Minnesota Website Opens The State Checkbook

Minnesotans can check their state government’s spending habits online, and a new study says it is one of the best websites in the country.

The U.S. Public Interest Research Group Education Fund recently released a report card for state websites that allow residents to track government spending. It shows Minnesota tied for third place with rival Wisconsin. They earned marks of A, with a score of 94 out of 100.

Ohio and West Virginia had 98 scores and received A-plus grades.

States around Minnesota showed a variety of scores: Iowa received a 91 score, North Dakota 68 and South Dakota 72.

PIRG reported that the leading eight states provide web visitors “accessible information on state spending. Citizens can find information on specific expenditures through easy-to-use features.”

Known as online checkbooks, PIRG says that some sites do not show all spending spending. But for Minnesota and others with the best scores, most data is available.

“If we are going to tax people, we have to show value to the people of Minnesota,” Commissioner Myron Frans of Minnesota Management and Budget said. “They have been be able to check for themselves…. It is just plain good government.”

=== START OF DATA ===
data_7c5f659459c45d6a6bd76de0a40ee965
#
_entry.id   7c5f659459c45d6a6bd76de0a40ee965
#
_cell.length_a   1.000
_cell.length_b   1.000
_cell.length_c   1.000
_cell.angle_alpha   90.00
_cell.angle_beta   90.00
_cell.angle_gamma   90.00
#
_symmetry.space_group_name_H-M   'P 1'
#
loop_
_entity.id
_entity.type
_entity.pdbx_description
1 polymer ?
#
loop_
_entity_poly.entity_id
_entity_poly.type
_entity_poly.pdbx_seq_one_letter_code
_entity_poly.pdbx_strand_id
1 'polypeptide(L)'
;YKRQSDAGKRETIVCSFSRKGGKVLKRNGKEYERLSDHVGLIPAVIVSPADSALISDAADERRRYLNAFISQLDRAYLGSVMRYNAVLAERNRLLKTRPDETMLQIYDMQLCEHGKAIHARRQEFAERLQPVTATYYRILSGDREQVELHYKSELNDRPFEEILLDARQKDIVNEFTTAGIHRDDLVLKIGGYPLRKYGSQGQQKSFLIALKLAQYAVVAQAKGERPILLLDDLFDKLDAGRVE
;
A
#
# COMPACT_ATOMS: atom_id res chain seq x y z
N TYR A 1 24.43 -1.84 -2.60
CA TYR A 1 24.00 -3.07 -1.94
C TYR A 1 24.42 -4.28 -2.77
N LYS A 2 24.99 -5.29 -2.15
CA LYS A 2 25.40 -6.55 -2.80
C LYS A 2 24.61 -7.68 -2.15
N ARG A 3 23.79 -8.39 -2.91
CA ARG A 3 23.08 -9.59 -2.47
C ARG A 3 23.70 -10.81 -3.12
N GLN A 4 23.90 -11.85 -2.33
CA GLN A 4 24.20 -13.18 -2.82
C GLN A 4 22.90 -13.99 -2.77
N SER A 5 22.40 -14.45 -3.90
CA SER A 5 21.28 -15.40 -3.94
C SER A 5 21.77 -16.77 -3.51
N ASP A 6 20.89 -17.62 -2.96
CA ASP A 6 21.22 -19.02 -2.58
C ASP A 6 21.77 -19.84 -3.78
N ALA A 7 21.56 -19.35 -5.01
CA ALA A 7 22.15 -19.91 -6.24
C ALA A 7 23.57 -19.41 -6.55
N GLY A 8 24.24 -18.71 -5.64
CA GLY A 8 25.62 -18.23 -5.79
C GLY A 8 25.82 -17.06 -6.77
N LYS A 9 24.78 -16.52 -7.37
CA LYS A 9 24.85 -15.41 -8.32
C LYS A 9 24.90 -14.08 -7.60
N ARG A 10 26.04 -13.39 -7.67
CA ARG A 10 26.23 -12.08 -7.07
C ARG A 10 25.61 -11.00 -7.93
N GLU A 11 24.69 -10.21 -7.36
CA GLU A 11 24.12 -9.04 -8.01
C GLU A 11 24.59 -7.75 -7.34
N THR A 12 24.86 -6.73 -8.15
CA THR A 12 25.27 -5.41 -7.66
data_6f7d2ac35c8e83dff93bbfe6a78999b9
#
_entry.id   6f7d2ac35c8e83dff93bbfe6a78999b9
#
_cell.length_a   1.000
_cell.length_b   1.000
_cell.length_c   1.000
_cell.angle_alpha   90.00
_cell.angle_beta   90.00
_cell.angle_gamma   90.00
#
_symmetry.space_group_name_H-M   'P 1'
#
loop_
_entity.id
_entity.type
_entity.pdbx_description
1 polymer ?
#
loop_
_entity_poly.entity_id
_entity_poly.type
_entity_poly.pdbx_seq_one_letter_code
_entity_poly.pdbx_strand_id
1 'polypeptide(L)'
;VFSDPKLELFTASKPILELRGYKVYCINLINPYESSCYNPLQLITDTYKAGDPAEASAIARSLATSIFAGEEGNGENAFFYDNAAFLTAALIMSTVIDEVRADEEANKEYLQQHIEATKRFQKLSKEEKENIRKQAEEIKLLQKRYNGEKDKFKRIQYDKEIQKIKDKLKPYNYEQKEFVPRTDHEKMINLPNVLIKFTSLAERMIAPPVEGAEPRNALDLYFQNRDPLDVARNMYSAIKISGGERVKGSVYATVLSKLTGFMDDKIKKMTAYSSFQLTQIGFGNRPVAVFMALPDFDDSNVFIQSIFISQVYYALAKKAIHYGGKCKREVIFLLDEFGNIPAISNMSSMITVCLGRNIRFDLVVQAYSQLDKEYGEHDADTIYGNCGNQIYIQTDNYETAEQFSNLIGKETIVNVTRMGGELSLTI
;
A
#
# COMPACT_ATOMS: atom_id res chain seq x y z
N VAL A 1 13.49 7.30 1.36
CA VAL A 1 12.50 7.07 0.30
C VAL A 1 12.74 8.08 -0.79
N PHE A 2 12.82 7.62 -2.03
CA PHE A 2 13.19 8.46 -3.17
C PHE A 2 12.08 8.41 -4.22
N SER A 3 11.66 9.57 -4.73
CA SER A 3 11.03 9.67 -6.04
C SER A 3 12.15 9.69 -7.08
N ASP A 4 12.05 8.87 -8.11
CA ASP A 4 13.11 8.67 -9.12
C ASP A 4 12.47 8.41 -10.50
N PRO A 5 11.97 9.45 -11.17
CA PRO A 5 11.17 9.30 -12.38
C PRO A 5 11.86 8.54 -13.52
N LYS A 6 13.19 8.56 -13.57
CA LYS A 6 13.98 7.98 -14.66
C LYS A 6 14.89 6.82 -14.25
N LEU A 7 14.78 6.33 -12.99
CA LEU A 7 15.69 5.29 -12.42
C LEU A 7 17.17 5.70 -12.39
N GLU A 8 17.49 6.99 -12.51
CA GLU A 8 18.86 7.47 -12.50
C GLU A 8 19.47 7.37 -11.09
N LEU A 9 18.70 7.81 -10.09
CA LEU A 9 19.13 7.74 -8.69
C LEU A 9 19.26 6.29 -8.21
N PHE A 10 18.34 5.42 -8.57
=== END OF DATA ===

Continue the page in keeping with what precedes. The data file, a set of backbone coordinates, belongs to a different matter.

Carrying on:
The comprehensive Minnesota online checkbook is a fairly recent development. In 2014, the state received low scores on its government transparency site, but by 2016 it had been overhauled.

While Frans would like to see further enhancements, like speeding it up, he said no drastic changes are needed.

In 2016, the site logged 78,721 page views; last year that was up to 90,268.

Promoting the site (mn.gov/mmb/transparency-mn) has not been a top priority, but Frans said his department will do better.

Chairman Jim Knoblach of the House Ways and Means Committee said he likes the transparency the website provides.

“We do put an awful lot of information the website,” the St. Cloud Republican said.

Knoblach said people come forward to state officials with reaction to how money is spent after looking over the site.

“I think it is a bipartisan effort,” Frans said. “I do believe that both parties want this information to be accessible.”
When Gov. Mark Dayton’s term ends at the beginning of 2019, Frans said, his department will tell the next administration that the transparency website should be a priority to continue. “I think it is an important tool.”

Frans said he would like to see the Legislature follow suit and post how it spends its money. However, lawmakers have exempted themselves from many of the open records requirements that the executive branch must follow.

“Why is it just the executive branch?” Frans asked.